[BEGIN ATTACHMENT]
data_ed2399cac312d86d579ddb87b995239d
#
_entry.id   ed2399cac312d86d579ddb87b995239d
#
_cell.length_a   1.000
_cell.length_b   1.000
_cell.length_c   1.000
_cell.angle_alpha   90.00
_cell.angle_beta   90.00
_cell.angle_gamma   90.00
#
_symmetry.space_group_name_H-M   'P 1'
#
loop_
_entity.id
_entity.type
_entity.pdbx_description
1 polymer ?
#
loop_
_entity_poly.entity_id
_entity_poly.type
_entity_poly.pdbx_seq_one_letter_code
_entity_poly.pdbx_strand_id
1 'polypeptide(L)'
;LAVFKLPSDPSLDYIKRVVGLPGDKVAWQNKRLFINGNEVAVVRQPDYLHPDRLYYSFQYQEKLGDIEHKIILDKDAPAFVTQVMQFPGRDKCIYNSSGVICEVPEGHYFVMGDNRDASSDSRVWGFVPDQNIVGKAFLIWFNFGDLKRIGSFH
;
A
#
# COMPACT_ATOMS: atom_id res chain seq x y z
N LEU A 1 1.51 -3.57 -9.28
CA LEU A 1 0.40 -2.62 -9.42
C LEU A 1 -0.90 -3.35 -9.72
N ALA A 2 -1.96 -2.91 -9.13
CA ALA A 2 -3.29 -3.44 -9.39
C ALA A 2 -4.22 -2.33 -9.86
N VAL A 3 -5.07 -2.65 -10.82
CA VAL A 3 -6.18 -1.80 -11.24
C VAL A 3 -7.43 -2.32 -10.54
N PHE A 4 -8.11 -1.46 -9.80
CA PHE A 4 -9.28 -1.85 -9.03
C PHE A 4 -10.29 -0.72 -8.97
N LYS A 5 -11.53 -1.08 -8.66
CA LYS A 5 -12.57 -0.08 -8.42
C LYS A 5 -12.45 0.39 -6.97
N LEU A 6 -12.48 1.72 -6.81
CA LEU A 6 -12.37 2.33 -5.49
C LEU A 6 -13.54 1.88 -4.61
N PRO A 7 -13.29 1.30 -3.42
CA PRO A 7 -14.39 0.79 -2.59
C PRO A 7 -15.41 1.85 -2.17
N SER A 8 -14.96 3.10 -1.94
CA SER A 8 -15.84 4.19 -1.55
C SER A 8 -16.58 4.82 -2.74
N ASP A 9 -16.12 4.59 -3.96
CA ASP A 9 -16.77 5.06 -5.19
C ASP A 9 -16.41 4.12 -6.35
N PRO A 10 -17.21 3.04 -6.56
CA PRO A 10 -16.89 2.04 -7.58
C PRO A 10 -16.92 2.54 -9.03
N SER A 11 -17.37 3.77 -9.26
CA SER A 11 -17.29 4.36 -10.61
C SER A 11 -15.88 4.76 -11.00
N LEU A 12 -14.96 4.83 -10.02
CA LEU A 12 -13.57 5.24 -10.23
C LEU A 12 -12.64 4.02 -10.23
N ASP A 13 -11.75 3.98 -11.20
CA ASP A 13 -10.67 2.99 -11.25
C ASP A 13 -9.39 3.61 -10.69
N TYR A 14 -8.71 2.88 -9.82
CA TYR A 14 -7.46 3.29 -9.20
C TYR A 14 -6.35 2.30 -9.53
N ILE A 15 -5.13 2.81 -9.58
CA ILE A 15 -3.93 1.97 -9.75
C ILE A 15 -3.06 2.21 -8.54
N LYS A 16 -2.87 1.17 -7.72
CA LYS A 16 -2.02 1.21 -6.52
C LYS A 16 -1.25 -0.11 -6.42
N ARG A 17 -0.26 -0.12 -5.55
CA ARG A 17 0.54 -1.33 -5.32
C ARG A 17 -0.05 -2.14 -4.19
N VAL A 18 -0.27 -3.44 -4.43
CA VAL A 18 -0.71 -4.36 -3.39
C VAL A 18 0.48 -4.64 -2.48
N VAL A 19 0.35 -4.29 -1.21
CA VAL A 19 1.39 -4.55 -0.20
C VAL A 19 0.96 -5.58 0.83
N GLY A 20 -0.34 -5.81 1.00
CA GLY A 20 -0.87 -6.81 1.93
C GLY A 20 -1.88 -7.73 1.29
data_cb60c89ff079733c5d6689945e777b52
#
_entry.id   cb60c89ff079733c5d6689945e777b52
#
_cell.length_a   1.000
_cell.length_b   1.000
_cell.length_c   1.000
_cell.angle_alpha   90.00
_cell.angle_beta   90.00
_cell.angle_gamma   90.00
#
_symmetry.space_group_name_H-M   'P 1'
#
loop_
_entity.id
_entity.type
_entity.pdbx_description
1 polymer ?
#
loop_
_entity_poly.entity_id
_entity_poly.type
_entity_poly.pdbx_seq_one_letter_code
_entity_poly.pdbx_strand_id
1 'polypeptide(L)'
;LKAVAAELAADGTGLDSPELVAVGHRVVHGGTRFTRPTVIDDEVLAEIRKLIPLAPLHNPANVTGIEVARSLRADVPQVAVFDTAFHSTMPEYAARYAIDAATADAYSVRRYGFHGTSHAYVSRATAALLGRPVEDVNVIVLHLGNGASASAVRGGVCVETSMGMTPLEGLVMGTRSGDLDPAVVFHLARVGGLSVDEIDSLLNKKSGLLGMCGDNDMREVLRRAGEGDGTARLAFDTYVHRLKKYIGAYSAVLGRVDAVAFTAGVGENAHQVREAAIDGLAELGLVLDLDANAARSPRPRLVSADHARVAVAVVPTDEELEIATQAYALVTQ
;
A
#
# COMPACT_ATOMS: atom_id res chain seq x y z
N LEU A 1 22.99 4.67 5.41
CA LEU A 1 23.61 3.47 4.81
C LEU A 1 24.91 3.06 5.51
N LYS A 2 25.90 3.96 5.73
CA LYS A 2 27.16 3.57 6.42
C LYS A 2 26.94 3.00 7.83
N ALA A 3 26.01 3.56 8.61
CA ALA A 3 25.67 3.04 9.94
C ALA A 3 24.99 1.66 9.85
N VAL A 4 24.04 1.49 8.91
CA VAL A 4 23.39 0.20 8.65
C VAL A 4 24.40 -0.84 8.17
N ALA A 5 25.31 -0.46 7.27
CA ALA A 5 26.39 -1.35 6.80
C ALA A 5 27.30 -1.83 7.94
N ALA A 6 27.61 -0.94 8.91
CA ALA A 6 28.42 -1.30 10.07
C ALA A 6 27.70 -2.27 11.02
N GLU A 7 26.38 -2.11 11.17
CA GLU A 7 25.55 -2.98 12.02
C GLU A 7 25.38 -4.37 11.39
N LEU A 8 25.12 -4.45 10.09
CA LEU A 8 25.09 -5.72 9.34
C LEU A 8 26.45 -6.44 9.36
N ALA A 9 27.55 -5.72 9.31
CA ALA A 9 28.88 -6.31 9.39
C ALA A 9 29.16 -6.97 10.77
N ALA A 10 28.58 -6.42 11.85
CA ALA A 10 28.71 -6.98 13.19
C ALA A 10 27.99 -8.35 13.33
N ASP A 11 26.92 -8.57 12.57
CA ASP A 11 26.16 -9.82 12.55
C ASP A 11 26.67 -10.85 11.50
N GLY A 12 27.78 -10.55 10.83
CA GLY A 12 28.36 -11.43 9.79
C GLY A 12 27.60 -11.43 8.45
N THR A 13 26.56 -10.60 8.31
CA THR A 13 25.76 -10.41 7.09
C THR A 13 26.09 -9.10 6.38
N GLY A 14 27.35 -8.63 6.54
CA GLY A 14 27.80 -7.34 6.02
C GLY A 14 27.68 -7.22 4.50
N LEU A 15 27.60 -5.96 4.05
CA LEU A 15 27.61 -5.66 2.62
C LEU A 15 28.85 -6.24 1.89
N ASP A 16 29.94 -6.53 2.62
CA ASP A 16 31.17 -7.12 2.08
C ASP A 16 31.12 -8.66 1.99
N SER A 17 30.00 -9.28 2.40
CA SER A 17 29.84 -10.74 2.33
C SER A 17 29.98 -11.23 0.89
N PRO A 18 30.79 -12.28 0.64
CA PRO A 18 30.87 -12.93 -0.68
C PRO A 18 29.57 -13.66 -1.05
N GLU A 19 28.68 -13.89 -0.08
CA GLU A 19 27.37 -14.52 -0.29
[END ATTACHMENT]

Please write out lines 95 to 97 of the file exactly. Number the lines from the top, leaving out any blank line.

_cell.length_a   1.000
_cell.length_b   1.000
_cell.length_c   1.000